Convention scheduling just may leave room for some of these folks: Republicans for Obama has been formally launched, with former Rhode Island senator Lincoln Chafee, former Iowa congressman Jim Leach, and former Bush fundraiser Rita Hauser headlining the new group.
Said Chafee (who eagerly received McCain's help in his unsuccessful 2006 reelection bid): "Seeing the two different John McCains is a fracture in his credibility."
In this race for the center, these are folks worth watching: "Their reasons for crossing party lines are diverse, ranging from the war in Iraq to overspending in Washington, and signal unhappiness not just with the candidacy of Republican Sen. John McCain, but with the Republican Party as a whole," Elizabeth Holmes and Amy Chozick write in The Wall Street Journal. "The departure underscores the GOP's struggle to define itself in the shadow of an unpopular president and in the wake of defeat in the 2006 midterm election."
"With so many voters seeking an end to partisan gridlock, both Obama and McCain have long been delivering a message of uniting the country," ABC's Jake Tapper and Natalie Gewargis report. "And they have remarkably equal appeal across the aisle --13 percent of Democrats say they're likely to vote for McCain; 13 percent of Republicans prefer Obama."
The Obamacan crowd would love to see Sen. Chuck Hagel, R-Neb., on Obama's ticket. But Hagel's staying out -- at least for now: "Senator Hagel has no intention of getting involved in any of the campaigns and is not planning to endorse either candidate," Hagel spokesman Jordan Stark tells USA Today's Kathy Kiely.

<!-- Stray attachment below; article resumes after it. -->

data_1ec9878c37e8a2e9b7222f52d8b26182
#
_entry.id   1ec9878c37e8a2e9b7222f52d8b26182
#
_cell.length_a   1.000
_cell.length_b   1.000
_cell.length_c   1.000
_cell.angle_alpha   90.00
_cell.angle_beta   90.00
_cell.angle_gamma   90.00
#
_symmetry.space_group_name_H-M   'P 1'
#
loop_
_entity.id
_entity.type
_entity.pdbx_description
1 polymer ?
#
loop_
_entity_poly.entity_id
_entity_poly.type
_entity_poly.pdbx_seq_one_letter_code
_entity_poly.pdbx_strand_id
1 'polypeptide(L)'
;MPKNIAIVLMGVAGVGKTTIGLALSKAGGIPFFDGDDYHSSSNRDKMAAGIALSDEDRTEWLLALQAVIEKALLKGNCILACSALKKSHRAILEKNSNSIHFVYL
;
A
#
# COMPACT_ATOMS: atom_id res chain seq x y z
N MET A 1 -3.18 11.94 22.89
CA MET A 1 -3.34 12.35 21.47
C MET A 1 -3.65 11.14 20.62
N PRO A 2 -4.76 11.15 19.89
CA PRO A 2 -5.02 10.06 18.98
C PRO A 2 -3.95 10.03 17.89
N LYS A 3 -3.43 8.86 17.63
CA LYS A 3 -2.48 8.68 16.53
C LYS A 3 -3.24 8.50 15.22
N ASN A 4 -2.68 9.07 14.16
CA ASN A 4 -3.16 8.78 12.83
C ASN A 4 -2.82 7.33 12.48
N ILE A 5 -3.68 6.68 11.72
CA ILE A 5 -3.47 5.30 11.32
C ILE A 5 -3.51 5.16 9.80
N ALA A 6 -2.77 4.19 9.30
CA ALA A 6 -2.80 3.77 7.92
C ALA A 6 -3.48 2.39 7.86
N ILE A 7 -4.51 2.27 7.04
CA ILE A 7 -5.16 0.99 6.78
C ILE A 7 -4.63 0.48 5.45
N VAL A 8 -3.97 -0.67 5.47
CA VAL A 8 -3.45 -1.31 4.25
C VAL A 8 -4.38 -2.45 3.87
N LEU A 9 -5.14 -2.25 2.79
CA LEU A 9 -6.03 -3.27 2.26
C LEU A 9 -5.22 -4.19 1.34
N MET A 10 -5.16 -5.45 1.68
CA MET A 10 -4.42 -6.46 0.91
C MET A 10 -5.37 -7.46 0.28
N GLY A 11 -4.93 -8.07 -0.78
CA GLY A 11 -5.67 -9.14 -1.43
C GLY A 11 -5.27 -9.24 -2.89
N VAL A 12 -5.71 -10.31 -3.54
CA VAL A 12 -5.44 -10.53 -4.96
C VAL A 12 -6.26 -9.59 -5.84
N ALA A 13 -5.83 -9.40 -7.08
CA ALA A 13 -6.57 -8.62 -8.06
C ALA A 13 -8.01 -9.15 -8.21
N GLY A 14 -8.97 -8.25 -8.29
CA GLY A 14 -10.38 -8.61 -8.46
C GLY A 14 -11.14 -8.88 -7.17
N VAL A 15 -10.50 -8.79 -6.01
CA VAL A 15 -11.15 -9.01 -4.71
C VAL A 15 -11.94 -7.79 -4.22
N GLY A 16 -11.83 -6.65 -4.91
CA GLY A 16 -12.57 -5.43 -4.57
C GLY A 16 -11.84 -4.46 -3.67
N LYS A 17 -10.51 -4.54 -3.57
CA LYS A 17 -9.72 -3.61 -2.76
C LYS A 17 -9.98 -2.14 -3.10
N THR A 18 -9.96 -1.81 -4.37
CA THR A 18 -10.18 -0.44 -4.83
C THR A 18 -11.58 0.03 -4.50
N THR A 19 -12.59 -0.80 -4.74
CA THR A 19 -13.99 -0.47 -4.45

And so Obama is still looking for his Joe Lieberman, almost certainly in the convention line-up (as the keynote or just notable).
Lieberman, I-Conn., gets stronger in his words by the day: "In my opinion, the choice could not be more clear: between one candidate, John McCain, who's had experience, been tested in war and tried in peace, another candidate who has not,'' Lieberman said Tuesday in York, Pa. "Between one candidate, John McCain, who has always put the country first, worked across party lines to get things done, and one candidate who has not."
Lieberman tells ABC's Jan Crawford Greenburg and Howard L. Rosenberg: "If there's one public official who has consistently put his country ahead of his party, working across party lines to get things done in Washington, it is John McCain. . . . It's not Barack Obama, with all respect." (The respect, we're sure, is appreciated.)
Other than the keynote announcement, new from the Obama campaign Wednesday: "The Obama campaign will also announce a new TV ad today focused on the economy to air beginning Thursday in battleground states," campaign spokesman Bill Burton says.
New from the McCain campaign Wednesday: time to celebrate an anniversary. "One year ago today, Barack Obama accused our men and women in Afghanistan of 'just air-raiding villages and killing civilians' in this country's fight against radical Islamic extremism. Whether those words were a product of inexperience or just bad judgment, they were not the kind of words we expect from any candidate for our nation's highest office."